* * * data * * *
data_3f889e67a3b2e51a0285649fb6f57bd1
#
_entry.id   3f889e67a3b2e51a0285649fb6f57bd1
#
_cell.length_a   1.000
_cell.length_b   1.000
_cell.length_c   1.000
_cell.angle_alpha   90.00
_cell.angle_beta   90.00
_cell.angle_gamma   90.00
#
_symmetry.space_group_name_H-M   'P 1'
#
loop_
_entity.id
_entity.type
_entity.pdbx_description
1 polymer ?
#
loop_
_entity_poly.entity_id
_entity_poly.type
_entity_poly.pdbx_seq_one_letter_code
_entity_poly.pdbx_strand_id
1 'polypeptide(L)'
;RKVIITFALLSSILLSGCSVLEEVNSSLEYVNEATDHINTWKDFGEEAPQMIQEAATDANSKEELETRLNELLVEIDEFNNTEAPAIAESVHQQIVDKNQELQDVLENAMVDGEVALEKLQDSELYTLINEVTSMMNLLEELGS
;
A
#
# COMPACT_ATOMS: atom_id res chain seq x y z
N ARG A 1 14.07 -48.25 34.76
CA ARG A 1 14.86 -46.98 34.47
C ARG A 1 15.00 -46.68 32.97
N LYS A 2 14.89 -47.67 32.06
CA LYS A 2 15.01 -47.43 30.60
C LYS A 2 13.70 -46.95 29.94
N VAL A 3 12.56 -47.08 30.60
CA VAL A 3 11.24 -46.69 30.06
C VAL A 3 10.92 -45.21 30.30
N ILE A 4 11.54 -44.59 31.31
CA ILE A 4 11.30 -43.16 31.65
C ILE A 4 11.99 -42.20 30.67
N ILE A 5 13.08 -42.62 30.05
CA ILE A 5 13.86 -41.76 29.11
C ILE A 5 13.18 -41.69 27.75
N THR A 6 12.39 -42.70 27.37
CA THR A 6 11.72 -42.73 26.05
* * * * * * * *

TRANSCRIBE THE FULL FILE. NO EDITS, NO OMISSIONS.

data_3f889e67a3b2e51a0285649fb6f57bd1
#
_entry.id   3f889e67a3b2e51a0285649fb6f57bd1
#
_cell.length_a   1.000
_cell.length_b   1.000
_cell.length_c   1.000
_cell.angle_alpha   90.00
_cell.angle_beta   90.00
_cell.angle_gamma   90.00
#
_symmetry.space_group_name_H-M   'P 1'
#
loop_
_entity.id
_entity.type
_entity.pdbx_description
1 polymer ?
#
loop_
_entity_poly.entity_id
_entity_poly.type
_entity_poly.pdbx_seq_one_letter_code
_entity_poly.pdbx_strand_id
1 'polypeptide(L)'
;RKVIITFALLSSILLSGCSVLEEVNSSLEYVNEATDHINTWKDFGEEAPQMIQEAATDANSKEELETRLNELLVEIDEFNNTEAPAIAESVHQQIVDKNQELQDVLENAMVDGEVALEKLQDSELYTLINEVTSMMNLLEELGS
;
A
#
# COMPACT_ATOMS: atom_id res chain seq x y z
N ARG A 1 14.07 -48.25 34.76
CA ARG A 1 14.86 -46.98 34.47
C ARG A 1 15.00 -46.68 32.97
N LYS A 2 14.89 -47.67 32.06
CA LYS A 2 15.01 -47.43 30.60
C LYS A 2 13.70 -46.95 29.94
N VAL A 3 12.56 -47.08 30.60
CA VAL A 3 11.24 -46.69 30.06
C VAL A 3 10.92 -45.21 30.30
N ILE A 4 11.54 -44.59 31.31
CA ILE A 4 11.30 -43.16 31.65
C ILE A 4 11.99 -42.20 30.67
N ILE A 5 13.08 -42.62 30.05
CA ILE A 5 13.86 -41.76 29.11
C ILE A 5 13.18 -41.69 27.75
N THR A 6 12.39 -42.70 27.37
CA THR A 6 11.72 -42.73 26.05